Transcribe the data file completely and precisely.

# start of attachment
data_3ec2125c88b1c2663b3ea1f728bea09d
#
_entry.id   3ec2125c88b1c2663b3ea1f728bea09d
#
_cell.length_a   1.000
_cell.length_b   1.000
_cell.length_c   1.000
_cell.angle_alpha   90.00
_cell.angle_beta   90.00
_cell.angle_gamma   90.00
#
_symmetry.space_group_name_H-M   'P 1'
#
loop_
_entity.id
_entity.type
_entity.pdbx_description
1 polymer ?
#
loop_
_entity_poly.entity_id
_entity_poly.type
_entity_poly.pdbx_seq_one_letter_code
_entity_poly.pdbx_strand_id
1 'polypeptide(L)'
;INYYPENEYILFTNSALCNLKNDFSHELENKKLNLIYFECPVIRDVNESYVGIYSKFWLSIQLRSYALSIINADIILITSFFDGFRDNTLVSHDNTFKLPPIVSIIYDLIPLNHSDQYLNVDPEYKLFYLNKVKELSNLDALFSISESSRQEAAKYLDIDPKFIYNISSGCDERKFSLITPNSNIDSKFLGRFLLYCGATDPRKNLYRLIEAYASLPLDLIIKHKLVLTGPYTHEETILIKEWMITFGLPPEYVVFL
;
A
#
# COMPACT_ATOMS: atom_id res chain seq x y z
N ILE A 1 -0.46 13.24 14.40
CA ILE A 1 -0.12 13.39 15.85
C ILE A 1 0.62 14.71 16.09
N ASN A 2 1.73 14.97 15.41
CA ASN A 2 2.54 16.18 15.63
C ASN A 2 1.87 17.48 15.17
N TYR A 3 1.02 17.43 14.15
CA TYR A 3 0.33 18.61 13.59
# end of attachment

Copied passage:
data_3ec2125c88b1c2663b3ea1f728bea09d
#
_entry.id   3ec2125c88b1c2663b3ea1f728bea09d
#
_cell.length_a   1.000
_cell.length_b   1.000
_cell.length_c   1.000
_cell.angle_alpha   90.00
_cell.angle_beta   90.00
_cell.angle_gamma   90.00
#
_symmetry.space_group_name_H-M   'P 1'
#
loop_
_entity.id
_entity.type
_entity.pdbx_description
1 polymer ?
#
loop_
_entity_poly.entity_id
_entity_poly.type
_entity_poly.pdbx_seq_one_letter_code
_entity_poly.pdbx_strand_id
1 'polypeptide(L)'
;INYYPENEYILFTNSALCNLKNDFSHELENKKLNLIYFECPVIRDVNESYVGIYSKFWLSIQLRSYALSIINADIILITSFFDGFRDNTLVSHDNTFKLPPIVSIIYDLIPLNHSDQYLNVDPEYKLFYLNKVKELSNLDALFSISESSRQEAAKYLDIDPKFIYNISSGCDERKFSLITPNSNIDSKFLGRFLLYCGATDPRKNLYRLIEAYASLPLDLIIKHKLVLTGPYTHEETILIKEWMITFGLPPEYVVFL
;
A
#
# COMPACT_ATOMS: atom_id res chain seq x y z
N ILE A 1 -0.46 13.24 14.40
CA ILE A 1 -0.12 13.39 15.85
C ILE A 1 0.62 14.71 16.09
N ASN A 2 1.73 14.97 15.41
CA ASN A 2 2.54 16.18 15.63
C ASN A 2 1.87 17.48 15.17
N TYR A 3 1.02 17.43 14.15
CA TYR A 3 0.33 18.61 13.59